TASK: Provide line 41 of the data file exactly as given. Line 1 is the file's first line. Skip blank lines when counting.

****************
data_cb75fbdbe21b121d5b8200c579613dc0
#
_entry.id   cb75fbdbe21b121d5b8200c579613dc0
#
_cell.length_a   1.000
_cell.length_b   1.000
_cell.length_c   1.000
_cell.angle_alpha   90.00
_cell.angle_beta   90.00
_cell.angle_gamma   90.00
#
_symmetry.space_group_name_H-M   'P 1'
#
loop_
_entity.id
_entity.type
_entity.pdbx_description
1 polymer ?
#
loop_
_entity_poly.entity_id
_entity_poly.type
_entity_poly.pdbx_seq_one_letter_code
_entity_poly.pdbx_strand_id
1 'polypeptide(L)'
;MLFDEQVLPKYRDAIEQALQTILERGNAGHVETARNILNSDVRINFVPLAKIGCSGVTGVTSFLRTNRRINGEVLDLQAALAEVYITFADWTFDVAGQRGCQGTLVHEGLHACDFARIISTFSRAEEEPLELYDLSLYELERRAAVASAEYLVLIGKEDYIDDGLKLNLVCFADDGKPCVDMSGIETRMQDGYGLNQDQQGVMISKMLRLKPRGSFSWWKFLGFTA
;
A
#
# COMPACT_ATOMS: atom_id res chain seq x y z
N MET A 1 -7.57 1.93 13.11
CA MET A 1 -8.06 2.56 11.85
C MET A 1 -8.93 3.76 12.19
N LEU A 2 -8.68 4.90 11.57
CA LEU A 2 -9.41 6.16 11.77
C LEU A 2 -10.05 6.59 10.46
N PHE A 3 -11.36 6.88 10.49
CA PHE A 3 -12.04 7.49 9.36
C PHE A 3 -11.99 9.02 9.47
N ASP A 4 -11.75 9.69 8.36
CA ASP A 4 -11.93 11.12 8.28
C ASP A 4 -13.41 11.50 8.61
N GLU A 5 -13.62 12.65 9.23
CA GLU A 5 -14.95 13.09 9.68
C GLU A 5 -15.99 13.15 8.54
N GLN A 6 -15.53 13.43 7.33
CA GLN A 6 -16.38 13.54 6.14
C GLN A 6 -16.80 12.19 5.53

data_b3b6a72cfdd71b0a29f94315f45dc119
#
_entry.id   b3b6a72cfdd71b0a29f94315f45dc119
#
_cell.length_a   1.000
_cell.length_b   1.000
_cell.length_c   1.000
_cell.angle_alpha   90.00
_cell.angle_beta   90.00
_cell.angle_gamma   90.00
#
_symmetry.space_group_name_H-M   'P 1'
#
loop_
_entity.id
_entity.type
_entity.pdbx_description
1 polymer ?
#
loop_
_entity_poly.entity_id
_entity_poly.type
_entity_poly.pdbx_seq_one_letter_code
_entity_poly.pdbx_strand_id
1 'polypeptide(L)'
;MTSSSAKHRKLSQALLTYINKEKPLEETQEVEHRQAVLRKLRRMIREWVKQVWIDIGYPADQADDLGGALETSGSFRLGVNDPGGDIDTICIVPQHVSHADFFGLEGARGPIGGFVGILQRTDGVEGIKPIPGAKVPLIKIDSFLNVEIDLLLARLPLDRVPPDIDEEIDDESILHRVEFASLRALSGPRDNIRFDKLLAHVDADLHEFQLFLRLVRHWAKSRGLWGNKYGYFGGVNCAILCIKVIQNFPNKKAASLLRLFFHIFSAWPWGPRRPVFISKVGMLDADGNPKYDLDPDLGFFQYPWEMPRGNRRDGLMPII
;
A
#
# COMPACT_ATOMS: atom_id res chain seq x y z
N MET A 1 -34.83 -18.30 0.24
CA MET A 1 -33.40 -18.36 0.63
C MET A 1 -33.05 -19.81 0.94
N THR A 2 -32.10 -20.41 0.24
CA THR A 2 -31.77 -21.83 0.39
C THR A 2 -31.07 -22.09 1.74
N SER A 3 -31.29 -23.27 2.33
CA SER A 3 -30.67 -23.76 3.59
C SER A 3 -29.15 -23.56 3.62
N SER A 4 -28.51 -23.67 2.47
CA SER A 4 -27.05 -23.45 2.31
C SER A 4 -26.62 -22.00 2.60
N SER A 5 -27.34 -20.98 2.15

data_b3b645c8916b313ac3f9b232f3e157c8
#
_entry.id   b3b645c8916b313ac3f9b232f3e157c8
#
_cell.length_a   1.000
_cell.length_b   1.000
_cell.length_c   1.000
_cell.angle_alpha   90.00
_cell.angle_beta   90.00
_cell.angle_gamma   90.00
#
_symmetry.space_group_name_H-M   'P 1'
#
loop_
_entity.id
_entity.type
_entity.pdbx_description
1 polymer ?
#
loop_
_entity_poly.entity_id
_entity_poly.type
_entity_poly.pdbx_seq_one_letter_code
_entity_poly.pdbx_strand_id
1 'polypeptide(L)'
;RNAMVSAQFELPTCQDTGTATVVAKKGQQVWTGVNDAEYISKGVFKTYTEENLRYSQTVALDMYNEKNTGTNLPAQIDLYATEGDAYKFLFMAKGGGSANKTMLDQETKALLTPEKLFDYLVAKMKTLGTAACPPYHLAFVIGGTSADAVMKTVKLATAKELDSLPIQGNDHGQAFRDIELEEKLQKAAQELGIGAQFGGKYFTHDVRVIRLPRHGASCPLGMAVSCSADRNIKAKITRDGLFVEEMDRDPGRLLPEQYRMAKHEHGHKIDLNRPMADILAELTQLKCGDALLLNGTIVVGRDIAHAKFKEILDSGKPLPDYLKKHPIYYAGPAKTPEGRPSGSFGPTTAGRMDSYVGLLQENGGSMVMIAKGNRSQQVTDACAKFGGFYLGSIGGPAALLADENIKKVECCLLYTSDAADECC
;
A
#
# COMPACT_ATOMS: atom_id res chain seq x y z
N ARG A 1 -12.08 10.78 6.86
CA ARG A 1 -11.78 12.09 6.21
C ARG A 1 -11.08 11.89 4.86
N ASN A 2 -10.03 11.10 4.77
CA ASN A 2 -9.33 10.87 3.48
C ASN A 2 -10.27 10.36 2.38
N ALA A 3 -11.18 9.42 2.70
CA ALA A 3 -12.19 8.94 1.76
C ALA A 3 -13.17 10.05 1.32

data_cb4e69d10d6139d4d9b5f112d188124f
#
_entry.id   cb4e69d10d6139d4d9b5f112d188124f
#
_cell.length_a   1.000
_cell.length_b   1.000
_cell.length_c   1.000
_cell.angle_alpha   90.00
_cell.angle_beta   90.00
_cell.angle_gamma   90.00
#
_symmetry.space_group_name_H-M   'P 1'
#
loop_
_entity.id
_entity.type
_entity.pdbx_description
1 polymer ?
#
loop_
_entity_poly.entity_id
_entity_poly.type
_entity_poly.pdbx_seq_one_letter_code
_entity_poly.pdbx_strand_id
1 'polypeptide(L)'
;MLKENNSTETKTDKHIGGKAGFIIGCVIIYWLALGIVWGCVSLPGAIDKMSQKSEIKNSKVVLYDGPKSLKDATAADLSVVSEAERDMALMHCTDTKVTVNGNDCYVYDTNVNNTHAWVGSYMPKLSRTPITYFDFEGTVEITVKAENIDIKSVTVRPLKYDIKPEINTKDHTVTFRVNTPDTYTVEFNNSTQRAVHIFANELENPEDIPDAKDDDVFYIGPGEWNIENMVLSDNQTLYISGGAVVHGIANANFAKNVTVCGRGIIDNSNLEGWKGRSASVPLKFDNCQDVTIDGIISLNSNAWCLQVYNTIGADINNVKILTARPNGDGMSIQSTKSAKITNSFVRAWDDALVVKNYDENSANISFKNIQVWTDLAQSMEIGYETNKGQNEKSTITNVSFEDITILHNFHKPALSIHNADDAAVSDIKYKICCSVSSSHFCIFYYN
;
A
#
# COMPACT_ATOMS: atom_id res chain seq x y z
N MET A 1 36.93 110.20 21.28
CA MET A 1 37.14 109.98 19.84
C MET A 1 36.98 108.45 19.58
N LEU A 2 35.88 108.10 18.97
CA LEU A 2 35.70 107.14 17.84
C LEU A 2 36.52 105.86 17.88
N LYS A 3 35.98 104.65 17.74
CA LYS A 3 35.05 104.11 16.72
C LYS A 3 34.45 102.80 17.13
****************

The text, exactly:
CA ASP A 4 -11.93 11.12 8.28